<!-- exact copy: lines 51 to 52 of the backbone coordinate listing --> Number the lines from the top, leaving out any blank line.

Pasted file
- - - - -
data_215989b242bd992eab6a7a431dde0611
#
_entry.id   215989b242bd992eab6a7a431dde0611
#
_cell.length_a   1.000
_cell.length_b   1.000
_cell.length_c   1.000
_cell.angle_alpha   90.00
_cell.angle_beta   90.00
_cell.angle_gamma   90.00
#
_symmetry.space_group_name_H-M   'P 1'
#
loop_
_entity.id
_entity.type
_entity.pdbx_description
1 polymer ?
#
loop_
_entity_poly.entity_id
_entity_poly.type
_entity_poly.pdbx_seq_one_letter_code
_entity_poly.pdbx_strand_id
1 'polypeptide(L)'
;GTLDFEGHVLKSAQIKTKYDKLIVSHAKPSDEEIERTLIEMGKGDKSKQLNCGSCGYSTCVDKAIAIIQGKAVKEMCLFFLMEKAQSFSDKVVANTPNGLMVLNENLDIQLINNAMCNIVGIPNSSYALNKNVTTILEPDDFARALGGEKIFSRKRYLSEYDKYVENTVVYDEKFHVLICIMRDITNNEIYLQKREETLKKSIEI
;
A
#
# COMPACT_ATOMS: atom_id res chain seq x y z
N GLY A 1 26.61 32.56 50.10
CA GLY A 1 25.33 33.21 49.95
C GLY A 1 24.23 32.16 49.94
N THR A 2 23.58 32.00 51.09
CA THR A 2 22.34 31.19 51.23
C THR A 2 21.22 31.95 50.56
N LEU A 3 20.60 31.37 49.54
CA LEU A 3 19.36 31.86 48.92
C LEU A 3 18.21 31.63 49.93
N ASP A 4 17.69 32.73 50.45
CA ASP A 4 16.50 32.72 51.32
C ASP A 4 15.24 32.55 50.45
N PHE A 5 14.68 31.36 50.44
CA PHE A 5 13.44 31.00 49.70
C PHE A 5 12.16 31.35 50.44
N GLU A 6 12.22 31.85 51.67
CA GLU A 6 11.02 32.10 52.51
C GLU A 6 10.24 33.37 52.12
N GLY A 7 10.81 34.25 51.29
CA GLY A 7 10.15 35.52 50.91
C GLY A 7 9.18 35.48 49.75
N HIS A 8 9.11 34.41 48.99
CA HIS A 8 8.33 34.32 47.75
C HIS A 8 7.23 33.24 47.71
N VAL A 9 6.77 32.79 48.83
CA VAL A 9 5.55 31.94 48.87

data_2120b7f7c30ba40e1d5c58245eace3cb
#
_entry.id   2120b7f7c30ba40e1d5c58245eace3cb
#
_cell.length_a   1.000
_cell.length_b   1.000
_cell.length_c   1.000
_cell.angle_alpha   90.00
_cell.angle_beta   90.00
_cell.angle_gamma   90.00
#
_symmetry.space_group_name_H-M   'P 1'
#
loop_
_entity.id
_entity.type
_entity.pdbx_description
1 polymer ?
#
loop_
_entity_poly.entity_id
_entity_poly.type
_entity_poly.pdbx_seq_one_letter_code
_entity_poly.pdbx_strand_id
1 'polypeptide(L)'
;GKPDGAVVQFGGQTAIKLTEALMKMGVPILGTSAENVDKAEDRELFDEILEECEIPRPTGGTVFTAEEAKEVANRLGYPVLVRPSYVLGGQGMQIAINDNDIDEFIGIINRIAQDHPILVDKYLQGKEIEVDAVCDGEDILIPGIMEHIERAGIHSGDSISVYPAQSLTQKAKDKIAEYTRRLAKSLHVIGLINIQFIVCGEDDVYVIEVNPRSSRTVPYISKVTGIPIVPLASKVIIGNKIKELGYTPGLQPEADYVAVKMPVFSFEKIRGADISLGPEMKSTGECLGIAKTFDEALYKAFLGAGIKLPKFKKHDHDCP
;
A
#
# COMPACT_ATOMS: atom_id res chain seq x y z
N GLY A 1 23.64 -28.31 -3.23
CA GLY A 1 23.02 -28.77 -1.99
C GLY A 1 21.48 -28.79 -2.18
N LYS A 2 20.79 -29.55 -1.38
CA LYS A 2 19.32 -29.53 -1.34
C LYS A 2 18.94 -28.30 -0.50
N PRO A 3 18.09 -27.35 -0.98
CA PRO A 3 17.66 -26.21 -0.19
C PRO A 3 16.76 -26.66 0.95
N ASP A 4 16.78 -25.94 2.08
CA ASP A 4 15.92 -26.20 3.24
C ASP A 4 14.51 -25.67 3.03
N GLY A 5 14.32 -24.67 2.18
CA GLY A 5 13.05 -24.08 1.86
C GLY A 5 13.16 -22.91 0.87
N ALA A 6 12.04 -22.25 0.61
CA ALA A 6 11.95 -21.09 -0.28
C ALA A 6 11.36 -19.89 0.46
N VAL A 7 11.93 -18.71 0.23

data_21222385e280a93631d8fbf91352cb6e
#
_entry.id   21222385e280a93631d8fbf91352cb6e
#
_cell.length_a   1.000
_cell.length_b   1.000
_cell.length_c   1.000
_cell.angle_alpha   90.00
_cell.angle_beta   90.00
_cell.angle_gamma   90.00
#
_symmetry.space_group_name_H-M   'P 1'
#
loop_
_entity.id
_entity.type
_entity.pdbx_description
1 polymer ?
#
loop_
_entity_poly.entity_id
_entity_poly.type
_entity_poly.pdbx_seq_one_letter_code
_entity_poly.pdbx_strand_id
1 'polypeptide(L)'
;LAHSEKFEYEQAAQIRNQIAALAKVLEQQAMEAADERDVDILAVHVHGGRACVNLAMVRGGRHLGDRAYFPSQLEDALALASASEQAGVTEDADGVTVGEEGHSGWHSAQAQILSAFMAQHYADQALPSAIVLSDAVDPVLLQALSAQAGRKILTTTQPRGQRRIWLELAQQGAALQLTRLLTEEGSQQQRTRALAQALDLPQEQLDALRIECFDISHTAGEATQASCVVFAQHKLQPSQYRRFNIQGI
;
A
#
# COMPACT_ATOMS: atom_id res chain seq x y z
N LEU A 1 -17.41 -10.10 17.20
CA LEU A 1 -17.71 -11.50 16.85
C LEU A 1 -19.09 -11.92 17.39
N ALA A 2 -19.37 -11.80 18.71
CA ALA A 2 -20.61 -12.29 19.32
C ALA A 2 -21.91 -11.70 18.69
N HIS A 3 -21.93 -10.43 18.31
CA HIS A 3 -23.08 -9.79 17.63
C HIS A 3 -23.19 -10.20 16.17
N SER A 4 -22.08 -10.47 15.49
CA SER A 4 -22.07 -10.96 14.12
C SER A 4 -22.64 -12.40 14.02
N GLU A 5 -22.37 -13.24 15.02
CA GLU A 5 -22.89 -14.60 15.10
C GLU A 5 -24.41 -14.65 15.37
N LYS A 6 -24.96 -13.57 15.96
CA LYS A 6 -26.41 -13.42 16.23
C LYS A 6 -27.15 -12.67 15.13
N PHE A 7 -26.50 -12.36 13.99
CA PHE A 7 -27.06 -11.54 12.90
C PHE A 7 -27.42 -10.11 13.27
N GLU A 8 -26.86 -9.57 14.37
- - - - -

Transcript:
C GLY A 7 9.18 35.48 49.75
N HIS A 8 9.11 34.41 48.99